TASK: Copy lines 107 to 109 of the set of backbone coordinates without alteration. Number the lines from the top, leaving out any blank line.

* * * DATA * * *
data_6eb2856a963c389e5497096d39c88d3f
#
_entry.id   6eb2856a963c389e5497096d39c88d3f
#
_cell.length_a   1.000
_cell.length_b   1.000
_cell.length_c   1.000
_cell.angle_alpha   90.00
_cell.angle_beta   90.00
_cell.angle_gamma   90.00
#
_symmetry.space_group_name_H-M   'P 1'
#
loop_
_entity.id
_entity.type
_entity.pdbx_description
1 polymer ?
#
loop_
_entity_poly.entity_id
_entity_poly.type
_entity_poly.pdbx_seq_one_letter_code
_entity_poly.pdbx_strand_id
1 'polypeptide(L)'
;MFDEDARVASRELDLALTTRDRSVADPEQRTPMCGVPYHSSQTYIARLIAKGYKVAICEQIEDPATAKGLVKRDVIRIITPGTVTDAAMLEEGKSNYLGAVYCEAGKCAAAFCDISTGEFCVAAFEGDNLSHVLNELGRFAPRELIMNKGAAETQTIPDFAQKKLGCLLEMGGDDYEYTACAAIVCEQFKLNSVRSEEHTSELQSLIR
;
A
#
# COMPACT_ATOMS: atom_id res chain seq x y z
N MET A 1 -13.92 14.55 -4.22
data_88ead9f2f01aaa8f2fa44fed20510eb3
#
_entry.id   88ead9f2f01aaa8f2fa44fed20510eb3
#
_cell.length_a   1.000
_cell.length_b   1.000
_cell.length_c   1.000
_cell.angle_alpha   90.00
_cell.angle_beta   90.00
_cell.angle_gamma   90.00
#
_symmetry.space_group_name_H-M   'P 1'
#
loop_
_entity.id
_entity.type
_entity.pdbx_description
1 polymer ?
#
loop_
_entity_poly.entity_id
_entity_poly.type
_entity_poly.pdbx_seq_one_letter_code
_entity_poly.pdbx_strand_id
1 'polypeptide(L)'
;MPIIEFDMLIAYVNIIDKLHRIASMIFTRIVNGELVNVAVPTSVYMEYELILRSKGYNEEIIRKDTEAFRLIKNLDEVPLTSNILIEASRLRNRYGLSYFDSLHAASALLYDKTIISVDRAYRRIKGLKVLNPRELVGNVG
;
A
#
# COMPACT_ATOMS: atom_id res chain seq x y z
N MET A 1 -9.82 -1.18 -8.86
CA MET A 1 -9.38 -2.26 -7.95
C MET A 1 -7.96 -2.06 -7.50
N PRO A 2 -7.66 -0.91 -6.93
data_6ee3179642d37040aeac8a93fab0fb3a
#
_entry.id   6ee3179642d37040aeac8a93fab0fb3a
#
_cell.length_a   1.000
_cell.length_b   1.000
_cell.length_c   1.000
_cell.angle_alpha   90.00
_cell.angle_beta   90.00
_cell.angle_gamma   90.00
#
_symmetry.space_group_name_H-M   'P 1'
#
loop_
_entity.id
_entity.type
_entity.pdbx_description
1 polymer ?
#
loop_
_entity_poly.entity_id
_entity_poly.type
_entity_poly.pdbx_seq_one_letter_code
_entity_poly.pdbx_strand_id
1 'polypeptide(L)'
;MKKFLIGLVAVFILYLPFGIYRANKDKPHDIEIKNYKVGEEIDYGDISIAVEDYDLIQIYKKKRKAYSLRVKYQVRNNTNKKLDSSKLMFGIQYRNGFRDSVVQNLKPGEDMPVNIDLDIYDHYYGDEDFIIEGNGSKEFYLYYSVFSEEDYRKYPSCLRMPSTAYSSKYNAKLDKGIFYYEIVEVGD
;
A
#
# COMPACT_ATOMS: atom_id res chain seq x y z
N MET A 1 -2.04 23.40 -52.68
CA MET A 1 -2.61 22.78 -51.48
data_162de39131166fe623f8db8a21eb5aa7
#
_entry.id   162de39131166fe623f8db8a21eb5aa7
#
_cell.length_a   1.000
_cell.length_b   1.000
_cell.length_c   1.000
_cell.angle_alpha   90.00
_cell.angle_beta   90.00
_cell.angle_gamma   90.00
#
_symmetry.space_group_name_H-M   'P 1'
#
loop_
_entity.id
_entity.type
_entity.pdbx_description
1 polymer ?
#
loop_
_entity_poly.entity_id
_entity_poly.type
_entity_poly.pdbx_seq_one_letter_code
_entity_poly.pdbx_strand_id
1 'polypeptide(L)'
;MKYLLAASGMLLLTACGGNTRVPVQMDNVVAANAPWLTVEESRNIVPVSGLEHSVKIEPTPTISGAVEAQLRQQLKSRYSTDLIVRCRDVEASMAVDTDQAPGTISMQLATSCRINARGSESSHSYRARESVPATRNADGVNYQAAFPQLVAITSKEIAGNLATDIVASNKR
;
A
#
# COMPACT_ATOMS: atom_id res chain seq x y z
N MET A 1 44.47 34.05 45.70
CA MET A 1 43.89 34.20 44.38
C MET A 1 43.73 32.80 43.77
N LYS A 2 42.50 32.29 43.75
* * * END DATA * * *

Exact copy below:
_cell.angle_gamma   90.00
#
_symmetry.space_group_name_H-M   'P 1'